|1869 National Colored Convention|
Another crowdsourced transcription project is one started by the Abraham Lincoln Presidential Library and Museum. The papers of Richard Yates, Sr., an ally of Lincoln and governor of Illinois during the Civil War, have been digitized with money from a grant. The library has set up a Web site for volunteers to transcribe the pages (currently almost 13,000 pages are available to work on). The intention is to create a searchable database of the transcribed text.
Apparently some researchers estimate that up to a third of the current Scottish population may have Flemish ancestry (as in the surname Fleming). The Flemish immigrants came between the 11th and 17th centuries. Some Scottish surnames that may have Flemish origins are Armstrong (I have Armstrong ancestors!), Baird, Balliol, Beaton, Brodie, Bruce, Cameron, Campbell, Comyn, Crawford, Douglas, Dowie, Erskine, Graham, Hamilton, Hay, Innes, Lindsay, Murray, Oliphant, Seton, and Sutherland.
Professor Roger Mason, of the Institute of Scottish Historical Research at the University of St. Andrews, is leading the Scotland and the Flemish People project to assess the impact of the Flemish on Scotland. The project includes a DNA component. John Irvine (a genealogist and local historian) and Dr. Alex Fleming (a retired economist) of the Abertay Historical Society are part of the project team. Plans are to have a conference for Easter 2016, and one or possibly more publications.
The project is looking for people to share local historical and genealogical resources with information about Flemish settlements, lives, and work in Scotland. If you can contribute or are interested in learning more, you can read about the project here and here, or contact members of the project team: Dr. Alex Fleming, John Irvine, or Prof. Roger Mason.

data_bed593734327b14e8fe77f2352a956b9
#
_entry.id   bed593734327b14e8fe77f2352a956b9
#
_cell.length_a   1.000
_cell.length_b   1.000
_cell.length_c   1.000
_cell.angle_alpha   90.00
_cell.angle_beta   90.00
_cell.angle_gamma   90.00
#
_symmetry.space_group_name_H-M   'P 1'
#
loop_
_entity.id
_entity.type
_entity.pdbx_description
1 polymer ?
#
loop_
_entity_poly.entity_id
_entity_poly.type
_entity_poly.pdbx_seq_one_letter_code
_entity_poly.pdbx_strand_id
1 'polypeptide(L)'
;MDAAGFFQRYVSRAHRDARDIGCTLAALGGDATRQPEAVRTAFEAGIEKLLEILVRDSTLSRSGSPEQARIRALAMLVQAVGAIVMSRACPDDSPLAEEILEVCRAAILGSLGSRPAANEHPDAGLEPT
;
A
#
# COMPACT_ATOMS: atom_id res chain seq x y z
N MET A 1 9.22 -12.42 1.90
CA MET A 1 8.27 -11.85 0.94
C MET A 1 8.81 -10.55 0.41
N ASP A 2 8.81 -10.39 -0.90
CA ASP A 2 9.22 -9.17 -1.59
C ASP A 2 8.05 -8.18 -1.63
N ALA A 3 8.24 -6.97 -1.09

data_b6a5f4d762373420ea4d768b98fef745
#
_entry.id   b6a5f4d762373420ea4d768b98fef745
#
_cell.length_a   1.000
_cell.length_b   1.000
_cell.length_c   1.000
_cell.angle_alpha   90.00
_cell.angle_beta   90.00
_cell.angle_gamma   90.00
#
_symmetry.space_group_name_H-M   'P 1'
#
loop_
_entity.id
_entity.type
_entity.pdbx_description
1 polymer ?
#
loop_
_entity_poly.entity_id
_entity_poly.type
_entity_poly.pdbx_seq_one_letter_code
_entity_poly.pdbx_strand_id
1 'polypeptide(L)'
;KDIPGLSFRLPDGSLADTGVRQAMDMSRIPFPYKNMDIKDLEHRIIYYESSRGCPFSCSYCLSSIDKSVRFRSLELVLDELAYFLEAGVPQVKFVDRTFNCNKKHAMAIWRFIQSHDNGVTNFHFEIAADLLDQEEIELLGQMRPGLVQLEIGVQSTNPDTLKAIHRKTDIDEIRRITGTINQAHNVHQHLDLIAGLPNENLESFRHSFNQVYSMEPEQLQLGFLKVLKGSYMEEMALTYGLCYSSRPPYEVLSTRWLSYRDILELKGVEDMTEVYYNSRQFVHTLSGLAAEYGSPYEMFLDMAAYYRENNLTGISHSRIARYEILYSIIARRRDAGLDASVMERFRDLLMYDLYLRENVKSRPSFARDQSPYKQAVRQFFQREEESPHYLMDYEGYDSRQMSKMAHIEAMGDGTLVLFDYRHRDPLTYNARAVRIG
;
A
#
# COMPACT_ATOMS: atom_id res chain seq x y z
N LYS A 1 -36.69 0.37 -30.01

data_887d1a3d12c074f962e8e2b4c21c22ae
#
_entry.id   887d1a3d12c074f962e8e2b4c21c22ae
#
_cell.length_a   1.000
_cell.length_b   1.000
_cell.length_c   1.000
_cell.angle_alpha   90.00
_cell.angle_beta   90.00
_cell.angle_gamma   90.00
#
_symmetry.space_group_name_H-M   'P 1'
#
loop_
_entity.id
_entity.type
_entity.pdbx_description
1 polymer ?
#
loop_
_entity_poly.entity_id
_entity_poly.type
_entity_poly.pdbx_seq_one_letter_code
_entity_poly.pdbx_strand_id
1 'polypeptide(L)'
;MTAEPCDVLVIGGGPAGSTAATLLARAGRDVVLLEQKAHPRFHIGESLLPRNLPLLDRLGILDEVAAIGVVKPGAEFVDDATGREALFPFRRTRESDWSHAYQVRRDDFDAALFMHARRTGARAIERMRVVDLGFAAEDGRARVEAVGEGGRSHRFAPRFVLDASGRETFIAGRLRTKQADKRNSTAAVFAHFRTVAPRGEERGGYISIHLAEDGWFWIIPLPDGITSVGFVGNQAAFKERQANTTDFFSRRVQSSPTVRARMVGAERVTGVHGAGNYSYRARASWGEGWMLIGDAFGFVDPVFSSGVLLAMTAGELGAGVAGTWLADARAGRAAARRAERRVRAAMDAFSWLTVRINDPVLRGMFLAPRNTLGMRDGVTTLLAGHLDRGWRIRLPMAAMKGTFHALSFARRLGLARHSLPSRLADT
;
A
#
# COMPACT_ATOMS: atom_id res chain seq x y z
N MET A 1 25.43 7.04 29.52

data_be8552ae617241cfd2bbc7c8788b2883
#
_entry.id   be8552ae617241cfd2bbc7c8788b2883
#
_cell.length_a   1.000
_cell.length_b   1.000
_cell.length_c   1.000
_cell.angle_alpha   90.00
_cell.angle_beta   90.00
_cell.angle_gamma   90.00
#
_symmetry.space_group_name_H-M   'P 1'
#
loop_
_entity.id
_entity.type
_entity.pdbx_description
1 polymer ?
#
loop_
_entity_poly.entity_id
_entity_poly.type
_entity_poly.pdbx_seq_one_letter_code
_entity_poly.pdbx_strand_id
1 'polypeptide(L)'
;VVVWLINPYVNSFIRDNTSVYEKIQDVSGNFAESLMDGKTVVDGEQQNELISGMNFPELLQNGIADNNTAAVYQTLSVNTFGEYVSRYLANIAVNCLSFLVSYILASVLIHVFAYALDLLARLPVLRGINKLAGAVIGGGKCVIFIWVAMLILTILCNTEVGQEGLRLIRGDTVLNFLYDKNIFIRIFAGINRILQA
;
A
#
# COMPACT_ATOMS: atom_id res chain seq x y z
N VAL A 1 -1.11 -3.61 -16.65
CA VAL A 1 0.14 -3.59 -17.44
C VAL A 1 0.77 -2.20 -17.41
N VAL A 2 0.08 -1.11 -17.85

interviewed recently by a local newspaper, and some input on the photograph is on the Where Honor Is Due blog.
A post on the Roads to the Great War blog is publicizing a family's search for the location of a World War I portrait. The portrait of Corporal Jack Marqusee was apparently painted by an "artist of international fame" for the British government. The family has a photograph of the portrait but is trying to determine the location of the portrait itself.
The historic Apollo Theater in Harlem has created an archive and is trying to recover documents, memorabilia, and other artifacts that have been lost, discarded, or forgotten over the years. Some items sought are marketing materials, costumes, band stands, microphones, and original photographs. Antiques Roadshow featured the Apollo's search on a "Roadshow's Most Wanted" segment. If your family had any connection to the Apollo, maybe you can help.
The Jewish community in the town of Dunayevtsy, Ukraine, known by its Jewish residents as Dinovitz, has been allowed to reclaim a building in town that was once known to be a synagogue. To accomplish this the community needs to provide documentation to the local authorities about the town's former synagogues. This could be printed materials, photographs, or stories from family members. Oral and written materials will both be considered.
There is little actual documentation on synagogues in the shtetl. The community in Dunayevtsy has not been able to find much information in the local Russian archives and libraries. YIVO has been contacted and also has little information of use. If you had family that lived in Dinovitz, please look through any papers, photographs, or memorabilia that you may have and send a message to Carol Rombro Rider.
Marla Raucher Osborn.